Medical Imaging Platforms Give Consumers X-Ray Vision to Healthcare Records

Medical imaging is undergoing a digital transformation away from CD-ROM optical media to digital platforms that remove friction while improving user experience and clinical outcomes.

Speaking with PYMNTS’ Karen Webster for its J.P. Morgan Global Innovators in Payments Series, Rishi Nayyar, co-founder and CEO at PocketHealth, discussed fresh innovation coming to an outdated imaging model that took COVID-19 and a contactless movement to knock CDs off their perch.

Nayyar is building a platform designed to increase patient access to and understanding of their medical scans, enabling them to make taking scans to other providers as easy as firing up an app.

It’s patient-centric mainly because the demand for solutions like this is patient-driven, as providers are slow to trade familiar (if outdated) tech for newer digital systems.

“The way we’ve tried to architect our platform is around minimal change management,” he said, “meaning the patient’s doing what feels natural to them given how they’re used to signing up for other apps. The provider, who really isn’t used to digital solutions, is changing as little as possible, and the physician that gets the images from the patient is doing as little as possible.”

Trafficking in sensitive and highly regulated medical data requires a robust platform that authenticates individuals decisively, which led PocketHealth to use novel registration and sign-in approaches that include the ability to identify things only doctors and patients know.

In addition to basics like name, date of birth, social security numbers and medical record number (MRN), PocketHealth authenticates by asking users to identify things like referring physicians, specific scans performed, and other data that’s hard for fraudsters to assemble.

Once authenticated, users can send scans to other practices via secure links or, in a move that recognizes the non-digital aspect of many practices today, the PocketHealth app can send an ‘access page’ to the doctor’s fax machine with instructions on using the platform.

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Getting Providers Onboard

By using a digital platform to bridge Electronic Medical Records systems (EMRs) with separate Picture Archiving and Communications Systems (PACS), it preserves diagnostic quality, making physicians more comfortable planning treatment from scans obtained in this new way.

“What we realized is the best way to solve it for the patient is to bring the provider into the loop, meaning get them onto the platform,” he said. And somewhat ironically, he added that “we find that the best way for the patient to learn about a system like PocketHealth is from the provider,” although that’s an education process at its early stages.

Getting more practices to use the system is a job of assuring a HIPAA-compliant ecosystem that still has the frictionless feel of a digital solution that simplifies processes safely. That’s being accomplished with partnerships and HIPAA-compliant business practices.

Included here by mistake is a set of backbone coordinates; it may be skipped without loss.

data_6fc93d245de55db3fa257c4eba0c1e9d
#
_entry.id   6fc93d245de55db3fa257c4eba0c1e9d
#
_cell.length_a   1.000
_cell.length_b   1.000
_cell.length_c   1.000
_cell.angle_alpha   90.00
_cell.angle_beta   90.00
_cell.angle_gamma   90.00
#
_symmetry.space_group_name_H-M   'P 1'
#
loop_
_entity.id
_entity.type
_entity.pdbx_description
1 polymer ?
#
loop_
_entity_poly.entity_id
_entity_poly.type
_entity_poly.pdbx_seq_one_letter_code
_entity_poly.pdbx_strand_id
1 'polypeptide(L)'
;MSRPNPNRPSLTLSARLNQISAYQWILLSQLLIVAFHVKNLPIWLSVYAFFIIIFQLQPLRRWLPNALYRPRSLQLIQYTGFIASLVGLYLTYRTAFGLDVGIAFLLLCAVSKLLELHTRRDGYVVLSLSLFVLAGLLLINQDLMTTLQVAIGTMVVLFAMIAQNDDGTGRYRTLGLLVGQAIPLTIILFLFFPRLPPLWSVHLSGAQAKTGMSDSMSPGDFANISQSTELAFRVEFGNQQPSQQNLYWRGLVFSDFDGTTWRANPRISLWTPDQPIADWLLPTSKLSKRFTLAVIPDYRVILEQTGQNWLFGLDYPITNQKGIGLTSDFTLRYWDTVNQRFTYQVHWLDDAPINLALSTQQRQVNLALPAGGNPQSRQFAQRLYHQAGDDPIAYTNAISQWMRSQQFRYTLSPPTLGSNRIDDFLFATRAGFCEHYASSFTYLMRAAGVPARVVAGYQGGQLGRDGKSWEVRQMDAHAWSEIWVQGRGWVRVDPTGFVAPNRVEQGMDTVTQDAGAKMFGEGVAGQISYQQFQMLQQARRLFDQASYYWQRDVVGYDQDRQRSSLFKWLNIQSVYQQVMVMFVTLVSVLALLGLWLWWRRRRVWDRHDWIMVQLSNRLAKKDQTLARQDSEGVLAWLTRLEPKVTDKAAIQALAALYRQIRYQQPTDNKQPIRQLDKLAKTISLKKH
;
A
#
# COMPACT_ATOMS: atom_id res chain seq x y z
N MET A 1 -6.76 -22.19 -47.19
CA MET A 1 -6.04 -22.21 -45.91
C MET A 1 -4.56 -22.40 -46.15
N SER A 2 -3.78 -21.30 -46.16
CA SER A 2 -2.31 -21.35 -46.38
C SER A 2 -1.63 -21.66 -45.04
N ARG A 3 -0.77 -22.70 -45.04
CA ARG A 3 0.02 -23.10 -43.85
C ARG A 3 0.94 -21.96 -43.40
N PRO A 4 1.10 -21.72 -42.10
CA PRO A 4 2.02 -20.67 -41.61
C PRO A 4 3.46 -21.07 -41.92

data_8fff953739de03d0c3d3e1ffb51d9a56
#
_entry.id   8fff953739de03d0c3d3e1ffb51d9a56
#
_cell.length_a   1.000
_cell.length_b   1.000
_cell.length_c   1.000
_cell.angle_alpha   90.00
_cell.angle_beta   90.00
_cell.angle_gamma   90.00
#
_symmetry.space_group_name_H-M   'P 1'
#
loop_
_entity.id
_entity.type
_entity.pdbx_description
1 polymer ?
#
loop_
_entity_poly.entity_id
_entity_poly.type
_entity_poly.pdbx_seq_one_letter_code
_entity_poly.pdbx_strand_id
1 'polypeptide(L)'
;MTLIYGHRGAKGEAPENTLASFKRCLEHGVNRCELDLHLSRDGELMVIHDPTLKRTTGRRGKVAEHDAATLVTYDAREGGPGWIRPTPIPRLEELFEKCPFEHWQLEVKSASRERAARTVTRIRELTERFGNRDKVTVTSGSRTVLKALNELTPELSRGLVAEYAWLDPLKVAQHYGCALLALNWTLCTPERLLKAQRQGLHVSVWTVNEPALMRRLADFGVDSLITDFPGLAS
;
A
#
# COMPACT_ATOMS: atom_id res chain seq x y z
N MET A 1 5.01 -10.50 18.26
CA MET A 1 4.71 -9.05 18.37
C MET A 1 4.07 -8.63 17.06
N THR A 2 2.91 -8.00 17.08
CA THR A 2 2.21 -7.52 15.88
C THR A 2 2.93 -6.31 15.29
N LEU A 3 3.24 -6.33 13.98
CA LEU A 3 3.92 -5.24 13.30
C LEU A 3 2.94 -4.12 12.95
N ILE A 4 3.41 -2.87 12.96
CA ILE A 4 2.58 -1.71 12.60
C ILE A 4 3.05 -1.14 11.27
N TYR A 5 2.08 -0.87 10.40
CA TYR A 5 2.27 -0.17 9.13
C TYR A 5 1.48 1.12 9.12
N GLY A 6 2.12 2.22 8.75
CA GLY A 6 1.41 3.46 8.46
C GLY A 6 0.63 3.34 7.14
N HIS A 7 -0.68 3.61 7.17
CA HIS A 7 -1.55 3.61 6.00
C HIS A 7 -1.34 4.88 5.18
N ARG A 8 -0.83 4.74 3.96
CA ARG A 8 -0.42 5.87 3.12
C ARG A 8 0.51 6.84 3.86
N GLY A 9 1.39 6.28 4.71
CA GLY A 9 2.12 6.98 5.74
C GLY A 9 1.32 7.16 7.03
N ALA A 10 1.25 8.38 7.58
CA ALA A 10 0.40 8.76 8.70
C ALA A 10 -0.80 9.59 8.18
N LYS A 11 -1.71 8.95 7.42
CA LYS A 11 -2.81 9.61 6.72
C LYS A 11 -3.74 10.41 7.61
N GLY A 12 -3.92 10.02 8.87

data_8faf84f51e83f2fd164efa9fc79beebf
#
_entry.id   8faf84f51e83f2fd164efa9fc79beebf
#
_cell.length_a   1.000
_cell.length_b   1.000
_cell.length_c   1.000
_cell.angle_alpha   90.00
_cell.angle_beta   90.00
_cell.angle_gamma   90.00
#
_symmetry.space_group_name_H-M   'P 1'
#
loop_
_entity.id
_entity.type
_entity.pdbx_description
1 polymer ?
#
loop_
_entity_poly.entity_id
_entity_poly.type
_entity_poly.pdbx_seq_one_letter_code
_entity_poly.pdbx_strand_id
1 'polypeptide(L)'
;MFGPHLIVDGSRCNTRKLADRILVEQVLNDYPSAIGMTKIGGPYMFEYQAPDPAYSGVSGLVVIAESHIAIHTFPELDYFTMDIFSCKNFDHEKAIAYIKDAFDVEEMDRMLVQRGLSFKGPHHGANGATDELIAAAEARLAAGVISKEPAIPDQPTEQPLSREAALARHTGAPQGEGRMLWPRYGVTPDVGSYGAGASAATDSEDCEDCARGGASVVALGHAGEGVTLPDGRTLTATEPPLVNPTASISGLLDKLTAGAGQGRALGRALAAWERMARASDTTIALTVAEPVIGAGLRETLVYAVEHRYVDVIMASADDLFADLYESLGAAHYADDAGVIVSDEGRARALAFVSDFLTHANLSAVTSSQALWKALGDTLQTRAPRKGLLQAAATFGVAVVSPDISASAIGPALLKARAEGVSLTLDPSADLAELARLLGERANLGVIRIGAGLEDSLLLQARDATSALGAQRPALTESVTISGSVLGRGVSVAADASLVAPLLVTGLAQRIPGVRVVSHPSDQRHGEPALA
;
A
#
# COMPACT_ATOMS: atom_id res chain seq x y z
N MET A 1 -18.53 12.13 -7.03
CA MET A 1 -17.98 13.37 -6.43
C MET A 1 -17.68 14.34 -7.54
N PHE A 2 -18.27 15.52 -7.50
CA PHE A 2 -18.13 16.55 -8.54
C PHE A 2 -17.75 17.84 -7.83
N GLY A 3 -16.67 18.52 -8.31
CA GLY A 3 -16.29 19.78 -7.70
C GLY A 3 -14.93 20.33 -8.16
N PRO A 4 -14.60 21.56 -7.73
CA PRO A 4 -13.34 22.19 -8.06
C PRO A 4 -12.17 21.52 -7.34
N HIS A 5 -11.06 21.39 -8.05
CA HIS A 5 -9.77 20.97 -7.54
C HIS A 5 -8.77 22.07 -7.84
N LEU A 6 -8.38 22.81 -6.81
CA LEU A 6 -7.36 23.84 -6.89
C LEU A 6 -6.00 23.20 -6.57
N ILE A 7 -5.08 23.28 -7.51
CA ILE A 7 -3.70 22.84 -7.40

Beyond that, PocketHealth is adding functionality to boost the value of its platform, like the ‘Report Reader’ feature introduced in early 2022 that allows patients to tap or click on anatomical or medical terms in imaging reports and see terms that make sense to a layperson.

Next up, PocketHealth is looking at future features like automated translation, assistive visuals, and eventually having physicians on the platform interacting with patients to help them understand their scans and making obtaining second opinions an easier task than it is now.

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A Promising Prognosis

Positioning this as the start of a trend where patients have more medical literacy, control and choice over interactions with physicians, Nayyar said: “What it means is a world where people have mobility around which physician they pick. They will be entering appointments already educated on what’s going on so they can advocate for themselves and ask the right questions.”

PocketHealth works on a subscription model with monthly and annual options, “and we’ll be experimenting with other ones over time to make sure that we’re as accessible as possible.” The company also has a no-questions-asked policy, where it will waive fees for some patients. 

There’s more money in the model as medical practices begin to join. “Think about a provider sharing imaging with another provider,” he said. “We charge a provider directly for that functionality.” For patients, even if subscribers stop paying, their existing images remain stored and accessible. New images require resubscribing, however.

“We find that our return rate for patients is extremely high,” he said. “When a patient has [new] imaging, north of 80% to 85% of them, depending on the cohort, will go back and sign up for PocketHealth again, which tells us that there was a lot of value provided to the patient.”

The concept has cachet, as he added that when PocketHealth is promoted in hospitals, patient sign-ups are in the 40% range, saying, “obviously at that point, it’s not a niche.” 

It’s all leading up to the next moves for PocketHealth, designed to increase the mobility of patient health data from scans to exams to non-imaging records and more.